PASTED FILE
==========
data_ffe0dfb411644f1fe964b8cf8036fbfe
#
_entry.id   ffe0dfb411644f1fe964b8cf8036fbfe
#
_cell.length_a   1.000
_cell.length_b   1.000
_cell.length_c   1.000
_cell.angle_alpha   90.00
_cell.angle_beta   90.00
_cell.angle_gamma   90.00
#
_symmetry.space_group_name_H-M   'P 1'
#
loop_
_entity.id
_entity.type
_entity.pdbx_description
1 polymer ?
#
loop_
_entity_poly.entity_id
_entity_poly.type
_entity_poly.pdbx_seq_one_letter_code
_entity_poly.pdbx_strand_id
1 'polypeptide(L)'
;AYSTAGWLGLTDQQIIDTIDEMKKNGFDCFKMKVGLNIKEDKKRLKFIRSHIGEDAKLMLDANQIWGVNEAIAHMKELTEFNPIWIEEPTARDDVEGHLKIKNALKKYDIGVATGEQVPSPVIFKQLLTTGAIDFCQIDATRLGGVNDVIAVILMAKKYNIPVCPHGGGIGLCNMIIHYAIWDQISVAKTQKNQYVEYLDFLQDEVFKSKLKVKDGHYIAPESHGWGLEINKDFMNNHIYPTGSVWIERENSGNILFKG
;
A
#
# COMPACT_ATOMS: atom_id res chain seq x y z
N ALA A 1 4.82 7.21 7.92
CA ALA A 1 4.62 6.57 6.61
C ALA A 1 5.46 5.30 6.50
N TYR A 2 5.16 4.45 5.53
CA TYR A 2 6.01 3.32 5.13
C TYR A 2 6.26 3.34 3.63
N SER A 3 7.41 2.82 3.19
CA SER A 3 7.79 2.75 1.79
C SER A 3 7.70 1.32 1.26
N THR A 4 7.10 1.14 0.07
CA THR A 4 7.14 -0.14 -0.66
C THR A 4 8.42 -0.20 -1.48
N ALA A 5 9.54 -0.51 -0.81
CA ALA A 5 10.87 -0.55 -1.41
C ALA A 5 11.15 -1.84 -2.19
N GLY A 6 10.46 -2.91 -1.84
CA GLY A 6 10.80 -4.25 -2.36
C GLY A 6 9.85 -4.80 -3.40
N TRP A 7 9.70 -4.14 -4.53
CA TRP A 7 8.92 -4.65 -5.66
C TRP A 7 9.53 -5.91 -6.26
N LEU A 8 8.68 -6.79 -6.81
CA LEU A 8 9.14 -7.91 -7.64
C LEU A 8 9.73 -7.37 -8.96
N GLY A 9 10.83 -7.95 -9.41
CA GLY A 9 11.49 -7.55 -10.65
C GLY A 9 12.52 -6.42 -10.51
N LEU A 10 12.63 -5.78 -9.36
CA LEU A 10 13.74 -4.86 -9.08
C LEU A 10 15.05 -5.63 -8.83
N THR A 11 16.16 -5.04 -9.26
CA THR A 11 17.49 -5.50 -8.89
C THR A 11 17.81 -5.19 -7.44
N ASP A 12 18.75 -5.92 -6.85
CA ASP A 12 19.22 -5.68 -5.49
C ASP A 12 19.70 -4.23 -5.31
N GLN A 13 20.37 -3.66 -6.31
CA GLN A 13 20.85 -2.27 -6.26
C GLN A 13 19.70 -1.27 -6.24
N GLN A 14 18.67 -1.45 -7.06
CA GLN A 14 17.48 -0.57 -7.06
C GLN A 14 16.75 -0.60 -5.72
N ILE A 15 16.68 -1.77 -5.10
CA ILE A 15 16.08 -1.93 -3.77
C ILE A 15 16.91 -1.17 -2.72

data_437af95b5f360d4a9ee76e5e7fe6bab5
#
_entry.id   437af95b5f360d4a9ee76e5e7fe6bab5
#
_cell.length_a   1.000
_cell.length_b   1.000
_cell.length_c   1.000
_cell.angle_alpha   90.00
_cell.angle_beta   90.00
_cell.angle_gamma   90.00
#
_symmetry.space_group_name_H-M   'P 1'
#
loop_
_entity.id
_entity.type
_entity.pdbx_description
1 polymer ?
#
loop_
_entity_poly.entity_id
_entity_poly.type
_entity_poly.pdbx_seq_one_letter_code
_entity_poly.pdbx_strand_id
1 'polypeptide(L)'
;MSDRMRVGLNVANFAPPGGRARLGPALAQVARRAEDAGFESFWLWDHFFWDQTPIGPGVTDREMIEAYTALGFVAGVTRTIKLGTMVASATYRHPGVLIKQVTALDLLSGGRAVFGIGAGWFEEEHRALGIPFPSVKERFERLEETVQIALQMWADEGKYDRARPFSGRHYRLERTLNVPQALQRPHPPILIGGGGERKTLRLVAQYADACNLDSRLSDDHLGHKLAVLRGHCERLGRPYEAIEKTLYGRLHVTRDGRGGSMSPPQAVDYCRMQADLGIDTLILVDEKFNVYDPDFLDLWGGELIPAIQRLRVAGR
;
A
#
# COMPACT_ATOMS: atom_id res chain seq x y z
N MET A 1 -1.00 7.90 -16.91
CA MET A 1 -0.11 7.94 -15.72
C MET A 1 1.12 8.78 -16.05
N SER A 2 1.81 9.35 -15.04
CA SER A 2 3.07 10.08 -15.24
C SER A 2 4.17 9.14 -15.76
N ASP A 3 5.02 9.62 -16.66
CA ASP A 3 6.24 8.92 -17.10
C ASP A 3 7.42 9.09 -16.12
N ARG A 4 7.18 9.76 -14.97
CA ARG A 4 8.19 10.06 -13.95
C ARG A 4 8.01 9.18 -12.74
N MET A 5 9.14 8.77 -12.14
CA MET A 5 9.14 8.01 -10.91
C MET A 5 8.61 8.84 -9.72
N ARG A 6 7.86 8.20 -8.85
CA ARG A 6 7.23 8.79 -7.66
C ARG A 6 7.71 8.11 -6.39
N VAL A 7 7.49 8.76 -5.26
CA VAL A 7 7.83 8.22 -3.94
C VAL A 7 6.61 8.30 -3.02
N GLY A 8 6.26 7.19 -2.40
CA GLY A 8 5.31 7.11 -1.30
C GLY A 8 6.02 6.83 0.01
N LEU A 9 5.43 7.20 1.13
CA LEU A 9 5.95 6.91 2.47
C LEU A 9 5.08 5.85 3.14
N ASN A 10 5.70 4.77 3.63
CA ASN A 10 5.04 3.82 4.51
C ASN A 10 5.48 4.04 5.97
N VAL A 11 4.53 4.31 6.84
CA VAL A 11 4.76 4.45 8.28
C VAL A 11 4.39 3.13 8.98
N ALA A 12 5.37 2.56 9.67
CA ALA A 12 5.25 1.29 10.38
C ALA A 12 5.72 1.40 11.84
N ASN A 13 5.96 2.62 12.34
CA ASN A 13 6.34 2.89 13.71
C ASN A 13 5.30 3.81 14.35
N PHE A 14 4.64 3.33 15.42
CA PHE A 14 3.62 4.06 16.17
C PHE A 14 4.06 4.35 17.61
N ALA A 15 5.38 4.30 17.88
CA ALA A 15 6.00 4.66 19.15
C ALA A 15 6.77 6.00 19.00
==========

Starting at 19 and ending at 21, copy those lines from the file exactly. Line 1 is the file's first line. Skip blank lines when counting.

#
loop_
_entity_poly.entity_id